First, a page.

What do you do with what you know?

Post a Comment » Written on October 13th, 2016     
Filed under: Community Development
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This post originally appeared in a ACT for Congo newsletter, a partner of CWR.

You may be overwhelmed by information on your devices today, but many people around the globe are still without access to many sources of information. How to decide what is true? Others don’t bother to search or question what they hear or read. That’s why our partner, HOLD, in DRCongo is teaching young teen moms and single mothers how diseases are spread, how reproductive systems and health works, what the Congolese constitution says about rape, about inheritance, about rights—in addition to their vocational skills which will help them support themselves… The beneficiaries of its program are teaching their family members, neighbors and fellow citizens, too, how to advocate, to be responsible citizens, and better parents, neighbors. They do this in order to change the practices like the ones that keep teen moms excluded and stigmatized. Or cultural expectations that allow impunity for rape, theft, or control of power. HOLD’s beneficiaries and alumni are practicing self-government in their Human Development Clubs and Association by electing their own representatives, and expecting them to work on their behalf. This is on the local level. Thanks to you, 897 have already graduated, and a new cohort of 80 women (60% are teen moms) began their training in July. 578 women and girls applied.

In Congo, as in the US, it’s election season. Or should be, according to their constitution. After 40 years of military dictatorship and a series of civil and regional wars, the people of Congo through their elected representatives wrote a new constitution in 2006 that addressed term limits for the presidency, penalties for rape, instituted the right of inheritance for women and children. Unfortunately too many of the population don’t know about it, and many officials don’t want them to. But there is a new generation of youth who won’t be silenced by beatings, bullets and prison.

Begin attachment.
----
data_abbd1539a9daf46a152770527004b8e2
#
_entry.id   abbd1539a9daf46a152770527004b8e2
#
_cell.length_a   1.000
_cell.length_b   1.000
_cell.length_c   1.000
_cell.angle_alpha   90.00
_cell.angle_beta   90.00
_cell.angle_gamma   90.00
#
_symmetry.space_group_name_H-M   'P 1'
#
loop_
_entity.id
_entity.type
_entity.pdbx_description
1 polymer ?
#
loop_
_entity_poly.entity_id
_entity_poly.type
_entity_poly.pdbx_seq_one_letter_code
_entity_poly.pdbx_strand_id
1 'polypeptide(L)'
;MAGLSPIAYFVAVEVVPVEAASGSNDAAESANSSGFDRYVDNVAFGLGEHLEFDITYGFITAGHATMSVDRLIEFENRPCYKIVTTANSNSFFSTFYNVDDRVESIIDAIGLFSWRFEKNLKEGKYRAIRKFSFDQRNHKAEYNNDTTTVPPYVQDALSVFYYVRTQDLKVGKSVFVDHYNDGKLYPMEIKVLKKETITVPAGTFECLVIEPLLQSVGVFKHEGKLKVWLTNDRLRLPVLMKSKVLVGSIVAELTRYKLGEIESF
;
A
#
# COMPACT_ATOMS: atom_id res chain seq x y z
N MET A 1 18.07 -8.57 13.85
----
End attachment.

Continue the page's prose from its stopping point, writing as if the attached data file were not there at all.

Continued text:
12Meet Fred Bauma. He will be coming to Seattle for the iLEAP Fellowship in October. He has been vitally involved in the nonviolent movement for change in Congo, with LUCHA and Micheline Mwendike, and has paid dearly for it. He is committed to change that will come, and he knows it is not easy. We are glad he will have the opportunity this fall to reflect on leadership and meet others from other parts of the world who are seeking positive change in their settings. We believe that working together is more effective than “going it alone”. Men like Fred, women like Modestine and Micheline are what keeps me doing this work.

Thank you for reading this, for your contributions, and for your support in other ways. We could not do this without you, either!

It costs $600 to train one woman and provide her ongoing access to the Association. $50 a month for a year.

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